So your program has Obj * p; in it, and you stop in dbx and say print p** Dbx comes back and says the memory is illegal or unmapped. But then you continue your program, and your program reads from **p just fine. What’s going on?

This gotcha showed up again on a Sun alias. It’s been known to happen with a large database application whose initials are O. It’s not really a bug in dbx or a bug in the program, it’s just a slightly confusing “feature” in the Solaris.

Solaris allows you to call mmap to allocate memory in the address space, and it supports an option called MAP_NORESERVE. When you supply this option, the kernel will create a range of virtual memory that can be accessed by the program, but this memory will be filled with zeros on demand. Swap space is not reserved for the memory until it’s used, which makes it great for very large arrays that are only sparsely filled in.

Unfortunately, this creates memory which is perfectly valid from the program’s pont of view, but which Solaris (and the /proc interface) doesn’t admit is really there, when dbx asks about it.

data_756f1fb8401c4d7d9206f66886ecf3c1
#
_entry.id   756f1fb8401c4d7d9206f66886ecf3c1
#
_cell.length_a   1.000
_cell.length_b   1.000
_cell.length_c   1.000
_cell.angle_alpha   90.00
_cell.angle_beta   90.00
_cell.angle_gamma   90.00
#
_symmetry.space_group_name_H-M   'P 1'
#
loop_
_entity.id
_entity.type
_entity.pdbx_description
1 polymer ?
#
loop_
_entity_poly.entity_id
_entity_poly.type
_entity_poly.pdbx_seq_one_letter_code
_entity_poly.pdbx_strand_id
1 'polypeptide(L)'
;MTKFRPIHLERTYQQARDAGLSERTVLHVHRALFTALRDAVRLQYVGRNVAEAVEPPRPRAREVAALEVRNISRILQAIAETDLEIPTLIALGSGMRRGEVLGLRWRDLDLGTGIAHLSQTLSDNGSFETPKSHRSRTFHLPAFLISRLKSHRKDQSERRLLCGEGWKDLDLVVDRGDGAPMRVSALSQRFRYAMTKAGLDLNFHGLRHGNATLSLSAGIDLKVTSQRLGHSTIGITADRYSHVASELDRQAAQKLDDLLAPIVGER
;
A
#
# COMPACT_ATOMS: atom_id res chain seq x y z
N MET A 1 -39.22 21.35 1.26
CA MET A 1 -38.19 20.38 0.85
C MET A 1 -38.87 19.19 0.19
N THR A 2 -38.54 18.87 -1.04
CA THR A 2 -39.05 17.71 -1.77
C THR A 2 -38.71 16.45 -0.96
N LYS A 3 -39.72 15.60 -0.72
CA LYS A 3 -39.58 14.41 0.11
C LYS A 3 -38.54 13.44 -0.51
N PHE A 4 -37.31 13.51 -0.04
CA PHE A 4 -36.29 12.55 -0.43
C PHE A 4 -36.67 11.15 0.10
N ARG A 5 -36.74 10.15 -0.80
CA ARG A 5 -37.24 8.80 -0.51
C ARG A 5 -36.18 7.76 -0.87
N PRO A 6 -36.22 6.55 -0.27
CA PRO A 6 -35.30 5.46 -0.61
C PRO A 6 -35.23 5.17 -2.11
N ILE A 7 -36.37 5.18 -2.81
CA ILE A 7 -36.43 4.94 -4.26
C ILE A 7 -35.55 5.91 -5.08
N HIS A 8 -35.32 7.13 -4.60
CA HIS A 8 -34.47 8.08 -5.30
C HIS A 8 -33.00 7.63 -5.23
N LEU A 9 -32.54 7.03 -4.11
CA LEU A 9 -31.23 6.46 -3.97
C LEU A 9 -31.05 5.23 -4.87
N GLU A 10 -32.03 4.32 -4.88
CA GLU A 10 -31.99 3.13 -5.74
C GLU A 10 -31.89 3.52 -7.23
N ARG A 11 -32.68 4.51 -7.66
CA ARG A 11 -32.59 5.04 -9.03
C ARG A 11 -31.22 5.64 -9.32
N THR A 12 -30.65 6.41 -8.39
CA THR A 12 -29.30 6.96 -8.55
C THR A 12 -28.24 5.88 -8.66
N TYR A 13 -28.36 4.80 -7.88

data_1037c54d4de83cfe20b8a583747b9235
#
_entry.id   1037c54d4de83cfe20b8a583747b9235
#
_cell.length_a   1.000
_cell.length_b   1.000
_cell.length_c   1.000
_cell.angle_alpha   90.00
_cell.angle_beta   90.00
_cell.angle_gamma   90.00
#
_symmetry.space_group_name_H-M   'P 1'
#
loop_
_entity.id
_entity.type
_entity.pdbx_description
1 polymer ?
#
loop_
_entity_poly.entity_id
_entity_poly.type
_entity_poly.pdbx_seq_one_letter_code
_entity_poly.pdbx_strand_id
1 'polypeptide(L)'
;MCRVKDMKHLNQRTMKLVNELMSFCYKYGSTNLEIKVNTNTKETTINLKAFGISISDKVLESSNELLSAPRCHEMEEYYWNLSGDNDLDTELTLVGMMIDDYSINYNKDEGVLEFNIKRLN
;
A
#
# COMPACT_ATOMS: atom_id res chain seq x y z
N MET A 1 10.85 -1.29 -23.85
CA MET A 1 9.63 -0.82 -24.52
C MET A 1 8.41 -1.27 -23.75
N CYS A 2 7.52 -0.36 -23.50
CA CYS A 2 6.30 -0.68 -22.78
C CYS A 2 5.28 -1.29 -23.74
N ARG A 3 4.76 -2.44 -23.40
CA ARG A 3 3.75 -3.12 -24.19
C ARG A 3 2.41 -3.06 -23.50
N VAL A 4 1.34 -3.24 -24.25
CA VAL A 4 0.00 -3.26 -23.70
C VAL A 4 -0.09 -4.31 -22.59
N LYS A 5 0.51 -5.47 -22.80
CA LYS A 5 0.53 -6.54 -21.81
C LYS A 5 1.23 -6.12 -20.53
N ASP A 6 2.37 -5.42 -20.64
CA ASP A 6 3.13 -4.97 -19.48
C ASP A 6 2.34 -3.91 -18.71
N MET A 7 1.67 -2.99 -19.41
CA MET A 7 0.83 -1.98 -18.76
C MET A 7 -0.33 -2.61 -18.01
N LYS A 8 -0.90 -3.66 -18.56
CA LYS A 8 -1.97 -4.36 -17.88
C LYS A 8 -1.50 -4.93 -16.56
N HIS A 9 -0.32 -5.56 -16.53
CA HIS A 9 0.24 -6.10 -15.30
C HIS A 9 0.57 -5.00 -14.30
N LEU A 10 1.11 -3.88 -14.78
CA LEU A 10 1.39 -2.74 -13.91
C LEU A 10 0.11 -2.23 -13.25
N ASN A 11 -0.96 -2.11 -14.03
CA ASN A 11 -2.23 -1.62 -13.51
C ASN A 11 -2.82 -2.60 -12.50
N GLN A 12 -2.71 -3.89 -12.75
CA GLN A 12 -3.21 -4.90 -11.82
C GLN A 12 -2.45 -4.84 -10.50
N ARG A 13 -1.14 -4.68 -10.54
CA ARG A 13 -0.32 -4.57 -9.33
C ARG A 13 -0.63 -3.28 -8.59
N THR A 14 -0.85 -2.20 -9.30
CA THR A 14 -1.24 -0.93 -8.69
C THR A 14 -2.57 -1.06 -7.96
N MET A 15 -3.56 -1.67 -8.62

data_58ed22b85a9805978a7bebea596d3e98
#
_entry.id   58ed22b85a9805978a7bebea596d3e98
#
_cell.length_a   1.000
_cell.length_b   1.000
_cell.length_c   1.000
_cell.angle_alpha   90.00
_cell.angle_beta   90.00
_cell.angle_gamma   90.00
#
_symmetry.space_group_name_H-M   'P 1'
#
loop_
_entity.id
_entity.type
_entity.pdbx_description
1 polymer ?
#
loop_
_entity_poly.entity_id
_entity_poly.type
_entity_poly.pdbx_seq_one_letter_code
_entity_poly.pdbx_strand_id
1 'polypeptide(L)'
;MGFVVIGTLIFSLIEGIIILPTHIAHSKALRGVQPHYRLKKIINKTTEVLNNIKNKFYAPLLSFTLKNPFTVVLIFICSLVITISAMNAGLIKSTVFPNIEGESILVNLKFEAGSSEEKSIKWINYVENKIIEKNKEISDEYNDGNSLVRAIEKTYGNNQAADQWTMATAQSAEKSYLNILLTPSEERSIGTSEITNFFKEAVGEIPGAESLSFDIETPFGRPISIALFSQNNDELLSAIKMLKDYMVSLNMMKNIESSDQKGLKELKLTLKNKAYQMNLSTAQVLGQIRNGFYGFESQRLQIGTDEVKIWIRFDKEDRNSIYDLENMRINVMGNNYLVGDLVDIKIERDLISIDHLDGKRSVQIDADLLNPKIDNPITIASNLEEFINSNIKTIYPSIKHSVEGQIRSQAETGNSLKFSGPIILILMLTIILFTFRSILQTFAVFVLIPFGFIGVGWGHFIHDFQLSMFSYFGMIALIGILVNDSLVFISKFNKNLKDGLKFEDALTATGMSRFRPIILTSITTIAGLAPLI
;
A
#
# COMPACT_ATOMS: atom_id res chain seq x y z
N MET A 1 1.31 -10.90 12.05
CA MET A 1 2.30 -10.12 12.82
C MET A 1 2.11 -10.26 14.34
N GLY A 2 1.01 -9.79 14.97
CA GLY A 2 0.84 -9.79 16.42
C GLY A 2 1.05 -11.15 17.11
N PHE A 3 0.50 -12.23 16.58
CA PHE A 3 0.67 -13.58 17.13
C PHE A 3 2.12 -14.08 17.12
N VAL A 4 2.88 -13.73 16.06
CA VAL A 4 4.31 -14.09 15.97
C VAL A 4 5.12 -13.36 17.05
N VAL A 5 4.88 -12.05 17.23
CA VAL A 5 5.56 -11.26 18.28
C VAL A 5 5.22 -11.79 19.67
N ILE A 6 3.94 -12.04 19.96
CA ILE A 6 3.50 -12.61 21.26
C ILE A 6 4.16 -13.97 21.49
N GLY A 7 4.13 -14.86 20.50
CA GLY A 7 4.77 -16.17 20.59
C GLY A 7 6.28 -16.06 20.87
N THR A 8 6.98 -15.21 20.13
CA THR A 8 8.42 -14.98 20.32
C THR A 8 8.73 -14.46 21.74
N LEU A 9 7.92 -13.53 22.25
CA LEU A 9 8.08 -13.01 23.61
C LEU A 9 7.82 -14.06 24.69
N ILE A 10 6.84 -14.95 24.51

In theory this bug could be “fixed” by modifying the /proc interface in Solaris so that it allows reading from all NORESERVE addresses and returns a value of 0. I suppose the kernel should prevent /proc from writing to any of these locations unless the user made some explicit statement that they wanted to modify the memory map of the target process.

It’s usually not a big deal to work around, you just have to be aware that dbx will tell you something is unmapped, even though the program might correctly be able to read/write to that location.